It’s left Sadiq convinced that he can compete at world class. “I got stopped in the 12th, I was up on one of the judges’ scorecards, the other two were a bit close,” he said. “It tells you it was a good calculated risk I took, so why would I not want to do that?
“He [Chudinov] beat [Felix Sturm] the first time, got robbed the second time. Gave George Groves a hard fight… I’m not saying he’s the most elite super-middleweight that we have today but he’s definitely a respectable super-middleweight. The things that I’ve learned now let me know what it means to be world level and I’m grateful for the insight. That was only my 12th fight, I’m still young in my career.”
His ordeal in Russia would get worse. After the fight a headache came on, he began to feel woozy and so went to a hospital for a check. There was told he had a suspected bleed on the brain and they need to keep him in for observation, though he wasn’t given the results of the scan. “I felt fine personally, then they were refusing to give the results,” he said. “At no point was I concerned or worried. I was like I’m either going to be okay, or I’m not, it’s out of my control… That was my thinking.”
“There was a dorm room of six beds, you’re in there with five strangers. Again it didn’t make sense because they were telling my team they couldn’t come in because of Covid, yet they chucked me a room with five other strangers, with no masks and we’re sleeping there,” he continued. “These metal beds, with metal wiring to hold the mattress up, they were like thick gym mats the mattresses basically, which is why I think my back’s been getting messed because you’ve been spending 22, 23 hours on the bed a day.
“I couldn’t eat the food. For starters most of it had meat in it, but even then the things that didn’t have meat in it were horrible. I eat nearly anything but I couldn’t eat this. It was so rank.”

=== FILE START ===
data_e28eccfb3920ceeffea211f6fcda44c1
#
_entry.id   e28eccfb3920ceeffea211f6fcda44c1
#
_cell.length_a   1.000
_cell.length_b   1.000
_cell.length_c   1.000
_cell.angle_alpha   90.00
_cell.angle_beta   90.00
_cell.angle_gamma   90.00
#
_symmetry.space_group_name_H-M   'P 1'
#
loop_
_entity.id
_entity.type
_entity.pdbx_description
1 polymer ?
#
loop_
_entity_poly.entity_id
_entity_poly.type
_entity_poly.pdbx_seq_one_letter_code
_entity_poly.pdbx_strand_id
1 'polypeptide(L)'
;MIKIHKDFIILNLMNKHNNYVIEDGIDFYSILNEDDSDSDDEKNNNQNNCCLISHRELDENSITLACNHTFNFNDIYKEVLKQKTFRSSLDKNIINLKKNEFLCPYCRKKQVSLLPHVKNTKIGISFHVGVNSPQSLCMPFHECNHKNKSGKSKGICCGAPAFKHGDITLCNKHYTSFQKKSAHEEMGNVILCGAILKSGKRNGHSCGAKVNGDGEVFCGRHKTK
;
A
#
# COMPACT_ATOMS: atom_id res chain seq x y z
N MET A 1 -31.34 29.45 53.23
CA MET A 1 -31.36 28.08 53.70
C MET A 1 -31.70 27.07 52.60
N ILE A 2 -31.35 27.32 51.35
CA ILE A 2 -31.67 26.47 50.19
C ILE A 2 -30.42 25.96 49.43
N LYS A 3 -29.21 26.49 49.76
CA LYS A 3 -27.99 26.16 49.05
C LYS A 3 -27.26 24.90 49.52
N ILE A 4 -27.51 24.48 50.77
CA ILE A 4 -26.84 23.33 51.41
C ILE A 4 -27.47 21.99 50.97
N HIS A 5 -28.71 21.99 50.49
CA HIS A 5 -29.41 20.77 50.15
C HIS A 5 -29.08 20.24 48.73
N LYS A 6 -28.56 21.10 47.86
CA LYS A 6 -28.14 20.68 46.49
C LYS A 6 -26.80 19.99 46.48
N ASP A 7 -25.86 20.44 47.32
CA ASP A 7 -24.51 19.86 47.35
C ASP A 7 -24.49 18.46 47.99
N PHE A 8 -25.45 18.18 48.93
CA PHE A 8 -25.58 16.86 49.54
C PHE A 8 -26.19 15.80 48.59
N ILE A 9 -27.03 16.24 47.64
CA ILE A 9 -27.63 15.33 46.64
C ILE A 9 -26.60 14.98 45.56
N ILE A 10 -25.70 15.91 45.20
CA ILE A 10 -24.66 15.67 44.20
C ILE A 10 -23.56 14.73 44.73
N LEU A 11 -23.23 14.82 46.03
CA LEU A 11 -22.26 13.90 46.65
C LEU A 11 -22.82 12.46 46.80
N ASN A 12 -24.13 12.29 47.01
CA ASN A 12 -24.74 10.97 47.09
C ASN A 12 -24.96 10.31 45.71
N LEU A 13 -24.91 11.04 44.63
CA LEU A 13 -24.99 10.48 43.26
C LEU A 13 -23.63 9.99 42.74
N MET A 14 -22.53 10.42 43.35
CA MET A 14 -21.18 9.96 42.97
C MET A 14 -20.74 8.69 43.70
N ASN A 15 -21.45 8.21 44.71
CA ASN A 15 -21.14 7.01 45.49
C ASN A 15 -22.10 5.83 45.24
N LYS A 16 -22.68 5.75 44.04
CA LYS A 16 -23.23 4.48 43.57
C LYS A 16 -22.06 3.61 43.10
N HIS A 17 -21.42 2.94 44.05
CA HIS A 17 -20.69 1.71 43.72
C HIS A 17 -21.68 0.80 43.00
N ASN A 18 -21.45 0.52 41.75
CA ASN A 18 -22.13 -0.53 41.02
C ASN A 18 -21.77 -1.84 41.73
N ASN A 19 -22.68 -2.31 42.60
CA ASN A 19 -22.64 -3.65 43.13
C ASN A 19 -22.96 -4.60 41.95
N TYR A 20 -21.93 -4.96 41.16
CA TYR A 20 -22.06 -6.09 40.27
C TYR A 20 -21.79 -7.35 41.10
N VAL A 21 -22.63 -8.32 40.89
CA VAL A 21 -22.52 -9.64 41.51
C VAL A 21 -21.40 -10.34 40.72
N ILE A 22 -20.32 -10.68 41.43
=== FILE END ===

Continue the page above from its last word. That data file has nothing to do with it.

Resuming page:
He was held there days, fleeing on one occasion and only returning when threatened with a police warrant. Still he wasn’t given the private room he demanded. Ultimately he had to sign a refusal of treatment form to be released. He had to check into a hotel to let his back recover before he could fly home. “But I’m out now,” he says cheerfully, “I’m free!”
Now in the UK he has to wait for the results of a brain scan to see if the British Boxing Board of Control will reissue his boxing licence so he can resume his career. “Top Boxer Sadiq, get following,” he says. “I always come out to entertain and deliver, let’s get this licence back and I look forward to entertaining you guys even more.”
In the meantime he is engaged with the social justice issues of today. He was born in Nigeria and boxed internationally for the country as an amateur. Currently there is a wave of popular protests in that country against police brutality and corruption. “I’ve been quite vocal about it, it’s disheartening. I was actually born in Nigeria and I moved to England when I was 12 years old so I feel English but that being said I still have very strong ties to my Nigerian roots and what’s happening is disheartening, it’s upsetting. Luckily my family are all okay,” he said. “Power to the people I say… They have to continue without relenting until they get what they’re asking for, which is simple basic human rights. Just treat us like people and end corruption.
“I’ve tried to help the people as much as I can and I’ll continue to, even if that’s just giving them extra voice I’ll continue to do that.”